Nudges on the Lake
By Joel McNenny, PC
I’ve always been a water person. My greatest memories of the joys of being alive center around lakes, rivers and oceans. I was one of those babies who learned to walk by diaper-floating. In my youth, waterskiing was the passion. My friends and I would go out after working our summer jobs and stay on the lake until the setting sun sent us in. Alas, age and fragile knees have caused me to seek less adrenaline-fueled activities.
So, after trying various things, from running marathons to disc golf, I decided to give kayaking a shot.
It did not take long to see, of all the sports I know, kayaking is the most meditative.
It starts with the seat, which kayakers, like meditators, take seriously. After all, getting a balanced derriere into the chair as quickly as possible is essential. The slightest wrong move often throws the whole shebang into a wobbling carnival ride. Once in the seat however, dignity is regained and the shore is left behind. Inevitably, just like meditation, I find it takes several moments to settle in and place my focus on the anchor.
The meditative anchor for kayaking is the paddling. In this way, kayaking is more akin to walking meditation. In kayaking, a proper paddle stroke utilizes the whole body and not just the arms. The feet are pressed against the footpads and as the right arm comes out, the upper body is twisted slightly to the left. Then as the paddle is pulled through the water, the upper body turns and pushes. This pendulum motion gives maximum balanced thrust with the least amount of effort. At a slow consistent pace, the movement becomes a meditation. Swing, stroke, swing, stroke, back and forth, the kayak cutting gracefully through the glistening water.
Mindful kayaking is a sensuous experience. The sound of the gentle rhythmic splash of the oar slicing the water is accompanied by the waves smacking against the plastic hull. In the still narrow channels a chorus of birds sing its songs. The sights of mountains and forests, or beaches and surf, are always cause for me to feel like a wide-eyed child again. Sometimes I fasten the paddle to the boat, close my eyes, and put my attention on my sense of smell, becoming aware of a multitude of aromas. Not all of them are pleasant, but none of them are unpleasant.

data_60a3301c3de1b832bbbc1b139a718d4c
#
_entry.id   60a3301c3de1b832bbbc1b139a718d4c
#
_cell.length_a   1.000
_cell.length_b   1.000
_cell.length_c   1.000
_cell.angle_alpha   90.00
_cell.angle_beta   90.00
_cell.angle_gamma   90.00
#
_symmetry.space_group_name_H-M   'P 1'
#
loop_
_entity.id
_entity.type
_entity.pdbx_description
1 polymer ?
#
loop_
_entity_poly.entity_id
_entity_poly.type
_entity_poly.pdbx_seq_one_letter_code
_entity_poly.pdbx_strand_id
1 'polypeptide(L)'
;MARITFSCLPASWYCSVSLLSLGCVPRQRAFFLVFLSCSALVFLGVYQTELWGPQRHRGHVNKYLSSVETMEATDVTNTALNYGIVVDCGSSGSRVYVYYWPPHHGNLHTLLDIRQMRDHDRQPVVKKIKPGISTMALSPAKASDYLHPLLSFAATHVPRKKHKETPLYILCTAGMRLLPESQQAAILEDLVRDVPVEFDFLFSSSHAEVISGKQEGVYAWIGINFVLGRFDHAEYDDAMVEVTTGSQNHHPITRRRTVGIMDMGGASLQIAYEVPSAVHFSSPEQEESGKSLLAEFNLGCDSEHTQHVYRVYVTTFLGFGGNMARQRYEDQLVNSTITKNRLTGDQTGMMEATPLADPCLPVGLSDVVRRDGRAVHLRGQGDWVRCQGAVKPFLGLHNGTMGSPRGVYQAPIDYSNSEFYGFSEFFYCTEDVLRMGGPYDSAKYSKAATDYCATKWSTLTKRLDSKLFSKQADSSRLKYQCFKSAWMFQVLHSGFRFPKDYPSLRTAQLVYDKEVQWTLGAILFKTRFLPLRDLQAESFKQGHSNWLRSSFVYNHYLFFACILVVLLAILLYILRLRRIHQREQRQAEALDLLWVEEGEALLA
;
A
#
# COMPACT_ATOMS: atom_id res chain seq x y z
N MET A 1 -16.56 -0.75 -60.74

The other day, I had my best experience to date. I took my kayak twenty miles on 5 North to Castaic Lake. It was difficult to comprehend that such a pristine undeveloped wild is so close to my daily urban environment, but there it was. The clean crisp water shining in the sun was surrounded by steep brown hills with the occasional cluster of determined pines. I read on-line the place can get packed with boats on the weekends but this Tuesday afternoon there were few.
I was soon in my meditative rhythm as my kayak slid through the lake. Near the shoreline, the sharp mountains kept the current mild but out in the middle, propelled by an unhindered wind, it became a choppy challenge. As I entered some of the eerily quiet channels I felt transported to an alien world. Thick green algae covered the surface of the shadowed water as the kayak slipped soundlessly through dense overhanging foliage. As I made my way around the shoreline, at one point, I saw a whiteness in the water not attributable to a white cap. I paddled over to explore and found it to be a fish, about a ten incher. Its lifeless body floated at a tilt as if a model striking a pose. “Did you have a happy life?” I asked, “May the merit you gained grant you a positive rebirth.”
I continued and eventually worked my way around a small peninsula. On the other side was a long stretch where the kayak was in perfect unison with the current. I could have continued paddling, of course, but I didn’t. I sat back and let the kayak drift.
In a way, it was like floating weightless in a sensory deprivation chamber. Now I began the formal practice of meditation. I closed my eyes and turned to my breath. In and out. In… the air entered in a cool flow… Out… the air left warmed, dissipating quickly into the mountain breeze. Breathing in… breathing out… the anchor uniting us to the cosmos. Just as the Bodhisattvas teach.
As I practiced, I became aware of a second kind of wave, independent of the current. They were the leftovers of the numerous distant motorboat churnings. These waves were longer and gave the kayak a gentle push forward. I added it to the practice. I would breathe… in and out… then feel the extra slow nudge of one of the man-made waves. Breathe in… breathe out… nudge. When the nudges came I paid close attention to every sensation as the boat gently rocked. Some of the waves carried me further than others. Breathing in… breathing out… nudge… wave… that was a good one. A moment would pass as I returned to my breathing… in… out… in… nudge… wave… just a little one. In-breath, nudge, big wave, fun.
As I paid close attention to the experience, I could see it could be divided into three parts, minus the breathing. There was the experience of the nudge, the identification of it being a wave, and the evaluation.
Then it struck me.
In a group of three moments, I was mindful for only one.
I smiled a greeting to the awareness.